BEATRICE BOLER; EDWIN ANDERSON; ALLINA ANDERSON; EPCO SALES, LLC, Plaintiffs-Appellants, v. DARNELL EARLEY; GERALD AMBROSE; DAYNE WALLING; CITY OF FLINT; STATE OF MICHIGAN; MICHIGAN DEPARTMENT OF ENVIRONMENTAL QUALITY; MICHIGAN DEPARTMENT OF HEALTH AND HUMAN SERVICES; RICHARD DALE SNYDER, Defendants-Appellees.
MELISSA MAYS; MICHAEL MAYS; JACQUELINE PEMBERTON; KEITH JOHN PEMBERTON; ELNORA CARTHAN; RHONDA KELSO, Plaintiffs-Appellants, v. RICK SNYDER; STATE OF MICHIGAN; DANIEL WYANT; LIANE SHEKTER SMITH; ADAM ROSENTHAL; STEPHEN BUSCH; PATRICK COOK; MICHAEL PRYSBY; BRADLEY WURFEL; DARNELL EARLEY; GERALD AMBROSE; DAYNE WALLING; HOWARD CROFT; MICHAEL GLASGOW; DAUGHERTY JOHNSON; CITY OF FLINT; NICK LYON; ANDY DILLON; EDWARD KURTZ; JEFF WRIGHT, Defendants-Appellees.
These two cases arise from the water contamination crisis in Flint, Michigan. Plaintiffs, residents of Flint affected by the contaminated city water, bring suit against various state and local officials and entities, alleging violation of their constitutional rights, pursuant to 42 U.S.C. § 1983, along with other claims. In Boler, the district court determined that the § 1983 claims were preempted by the Safe Drinking Water Act (SDWA) and dismissed the case for lack of subject matter jurisdiction. Relying on its preemption analysis in Boler, the court dismissed the Mays case. The cases have been consolidated on appeal. For the reasons explained below, we REVERSE the judgment of the district court and REMAND for further proceedings.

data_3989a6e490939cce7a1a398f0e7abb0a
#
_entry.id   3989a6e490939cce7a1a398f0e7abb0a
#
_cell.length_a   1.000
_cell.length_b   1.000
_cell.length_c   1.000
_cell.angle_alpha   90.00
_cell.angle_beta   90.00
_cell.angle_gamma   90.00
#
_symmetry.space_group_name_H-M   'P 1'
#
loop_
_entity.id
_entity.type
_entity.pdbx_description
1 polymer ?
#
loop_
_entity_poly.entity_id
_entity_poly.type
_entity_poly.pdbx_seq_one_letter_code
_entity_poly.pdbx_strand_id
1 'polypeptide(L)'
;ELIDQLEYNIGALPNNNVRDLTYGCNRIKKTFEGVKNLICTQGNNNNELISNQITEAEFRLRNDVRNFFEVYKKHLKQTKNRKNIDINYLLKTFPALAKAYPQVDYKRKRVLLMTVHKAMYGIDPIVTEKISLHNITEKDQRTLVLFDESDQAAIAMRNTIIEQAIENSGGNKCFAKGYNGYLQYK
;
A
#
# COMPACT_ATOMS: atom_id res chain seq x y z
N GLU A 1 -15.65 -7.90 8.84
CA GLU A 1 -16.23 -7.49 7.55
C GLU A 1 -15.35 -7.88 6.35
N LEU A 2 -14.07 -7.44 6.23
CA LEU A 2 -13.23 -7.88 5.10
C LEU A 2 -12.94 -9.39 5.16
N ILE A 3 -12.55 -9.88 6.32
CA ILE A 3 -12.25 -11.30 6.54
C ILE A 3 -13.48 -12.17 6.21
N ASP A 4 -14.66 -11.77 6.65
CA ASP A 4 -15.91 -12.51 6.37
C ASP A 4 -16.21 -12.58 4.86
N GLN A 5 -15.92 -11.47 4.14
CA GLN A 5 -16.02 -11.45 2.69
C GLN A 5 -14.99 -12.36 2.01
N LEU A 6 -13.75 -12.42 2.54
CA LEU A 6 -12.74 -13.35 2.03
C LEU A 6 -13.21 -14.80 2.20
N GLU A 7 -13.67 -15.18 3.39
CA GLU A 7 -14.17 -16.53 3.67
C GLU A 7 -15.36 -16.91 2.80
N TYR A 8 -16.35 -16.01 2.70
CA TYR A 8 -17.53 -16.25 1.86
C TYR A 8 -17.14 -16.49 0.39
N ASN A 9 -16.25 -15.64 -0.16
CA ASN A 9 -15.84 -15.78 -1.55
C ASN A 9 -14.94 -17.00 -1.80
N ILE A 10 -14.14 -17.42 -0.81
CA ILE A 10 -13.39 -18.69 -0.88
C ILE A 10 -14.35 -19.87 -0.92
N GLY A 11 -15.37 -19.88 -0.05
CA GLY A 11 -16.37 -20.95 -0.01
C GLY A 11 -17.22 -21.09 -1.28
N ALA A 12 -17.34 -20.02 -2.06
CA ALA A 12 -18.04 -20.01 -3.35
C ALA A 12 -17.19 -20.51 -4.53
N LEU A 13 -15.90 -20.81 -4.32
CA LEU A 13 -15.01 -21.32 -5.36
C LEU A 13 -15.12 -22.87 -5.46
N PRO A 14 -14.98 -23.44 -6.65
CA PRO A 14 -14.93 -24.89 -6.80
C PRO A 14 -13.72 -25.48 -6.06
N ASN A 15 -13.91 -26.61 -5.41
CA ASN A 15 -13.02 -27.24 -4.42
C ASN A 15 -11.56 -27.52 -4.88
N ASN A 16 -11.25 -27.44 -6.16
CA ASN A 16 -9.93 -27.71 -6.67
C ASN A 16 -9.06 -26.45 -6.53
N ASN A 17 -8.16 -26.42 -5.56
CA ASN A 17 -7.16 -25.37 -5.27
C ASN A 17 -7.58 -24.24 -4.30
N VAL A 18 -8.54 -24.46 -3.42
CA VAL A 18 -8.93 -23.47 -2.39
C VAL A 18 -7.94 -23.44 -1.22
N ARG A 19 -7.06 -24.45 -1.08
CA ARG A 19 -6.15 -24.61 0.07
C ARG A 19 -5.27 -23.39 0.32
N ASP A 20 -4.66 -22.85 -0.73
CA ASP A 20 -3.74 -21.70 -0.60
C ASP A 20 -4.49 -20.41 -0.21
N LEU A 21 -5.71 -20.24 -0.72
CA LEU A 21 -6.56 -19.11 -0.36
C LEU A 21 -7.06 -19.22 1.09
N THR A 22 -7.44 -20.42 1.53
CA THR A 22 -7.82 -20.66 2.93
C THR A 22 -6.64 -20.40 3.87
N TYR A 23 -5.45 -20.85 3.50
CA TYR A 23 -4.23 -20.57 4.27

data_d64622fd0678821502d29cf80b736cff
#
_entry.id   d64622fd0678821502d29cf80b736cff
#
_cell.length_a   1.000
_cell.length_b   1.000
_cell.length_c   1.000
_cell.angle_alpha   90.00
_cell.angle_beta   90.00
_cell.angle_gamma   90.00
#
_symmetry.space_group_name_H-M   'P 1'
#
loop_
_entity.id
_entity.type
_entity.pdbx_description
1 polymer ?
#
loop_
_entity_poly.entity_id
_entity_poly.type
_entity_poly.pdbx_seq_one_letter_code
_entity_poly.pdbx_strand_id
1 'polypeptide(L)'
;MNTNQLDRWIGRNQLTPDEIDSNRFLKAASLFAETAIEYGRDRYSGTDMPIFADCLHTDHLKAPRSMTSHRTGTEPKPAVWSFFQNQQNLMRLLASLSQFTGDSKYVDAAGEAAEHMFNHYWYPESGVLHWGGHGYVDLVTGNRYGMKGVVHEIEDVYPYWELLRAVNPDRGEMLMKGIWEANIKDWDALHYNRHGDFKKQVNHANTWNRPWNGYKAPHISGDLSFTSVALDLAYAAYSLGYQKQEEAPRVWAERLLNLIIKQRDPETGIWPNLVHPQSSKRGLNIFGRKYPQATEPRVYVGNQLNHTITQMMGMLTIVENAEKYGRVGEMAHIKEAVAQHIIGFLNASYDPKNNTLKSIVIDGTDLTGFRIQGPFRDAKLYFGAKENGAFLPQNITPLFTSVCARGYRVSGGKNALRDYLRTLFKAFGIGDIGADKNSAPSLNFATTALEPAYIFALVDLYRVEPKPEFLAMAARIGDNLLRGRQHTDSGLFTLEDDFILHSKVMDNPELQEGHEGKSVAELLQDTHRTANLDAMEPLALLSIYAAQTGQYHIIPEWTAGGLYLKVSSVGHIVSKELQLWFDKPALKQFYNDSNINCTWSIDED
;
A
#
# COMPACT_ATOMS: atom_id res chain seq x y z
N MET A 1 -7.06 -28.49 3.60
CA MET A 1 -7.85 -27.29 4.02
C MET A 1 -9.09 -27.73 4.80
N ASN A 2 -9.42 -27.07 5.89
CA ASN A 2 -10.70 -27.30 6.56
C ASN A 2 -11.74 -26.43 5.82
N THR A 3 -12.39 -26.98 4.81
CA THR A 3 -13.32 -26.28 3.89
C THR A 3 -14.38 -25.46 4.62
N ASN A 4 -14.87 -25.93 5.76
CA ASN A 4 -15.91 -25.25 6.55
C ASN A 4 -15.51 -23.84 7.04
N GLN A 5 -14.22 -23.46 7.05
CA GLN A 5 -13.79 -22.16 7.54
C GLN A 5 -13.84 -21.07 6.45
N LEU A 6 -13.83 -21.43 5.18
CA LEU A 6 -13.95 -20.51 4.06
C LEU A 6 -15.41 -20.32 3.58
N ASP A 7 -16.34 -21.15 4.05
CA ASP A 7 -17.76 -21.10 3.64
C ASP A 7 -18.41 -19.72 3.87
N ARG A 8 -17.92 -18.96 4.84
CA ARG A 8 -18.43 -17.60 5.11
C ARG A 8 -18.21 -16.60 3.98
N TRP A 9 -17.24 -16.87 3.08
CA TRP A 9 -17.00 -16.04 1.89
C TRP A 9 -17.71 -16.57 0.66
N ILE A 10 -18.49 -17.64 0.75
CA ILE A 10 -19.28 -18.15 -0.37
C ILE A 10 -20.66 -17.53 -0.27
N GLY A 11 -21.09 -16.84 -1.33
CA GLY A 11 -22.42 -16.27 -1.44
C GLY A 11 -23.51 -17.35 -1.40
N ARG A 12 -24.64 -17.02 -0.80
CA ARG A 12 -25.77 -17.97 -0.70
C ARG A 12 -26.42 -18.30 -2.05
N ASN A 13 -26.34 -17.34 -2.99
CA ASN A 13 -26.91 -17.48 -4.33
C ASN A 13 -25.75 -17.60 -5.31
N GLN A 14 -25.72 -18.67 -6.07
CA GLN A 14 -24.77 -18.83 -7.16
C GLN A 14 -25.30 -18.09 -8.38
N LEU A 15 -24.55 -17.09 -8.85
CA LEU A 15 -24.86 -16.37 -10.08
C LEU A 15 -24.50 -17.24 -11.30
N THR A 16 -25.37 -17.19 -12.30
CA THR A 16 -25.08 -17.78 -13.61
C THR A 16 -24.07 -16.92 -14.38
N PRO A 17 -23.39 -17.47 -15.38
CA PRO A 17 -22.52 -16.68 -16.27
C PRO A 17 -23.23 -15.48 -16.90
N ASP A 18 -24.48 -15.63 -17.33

A. Factual Background
In March 2011, the Michigan state Legislature passed the Local Government and School District Fiscal Accountability Act (“Act 4”), which authorized the governor to appoint an emergency manager for certain local governments. Act 4 replaced an earlier Michigan law, the Local Government Fiscal Responsibility Act (“Act 72”), which had been in effect since 1990. Act 72 gave the State power to appoint an emergency financial manager to municipalities facing financial crises. Act 4 expanded the scope of the powers granted to these emergency financial managers and changed their title to simply “emergency managers.” New emergency managers were subsequently appointed in several areas; in August 2012, Governor Rick Snyder appointed Edward Kurtz in Flint.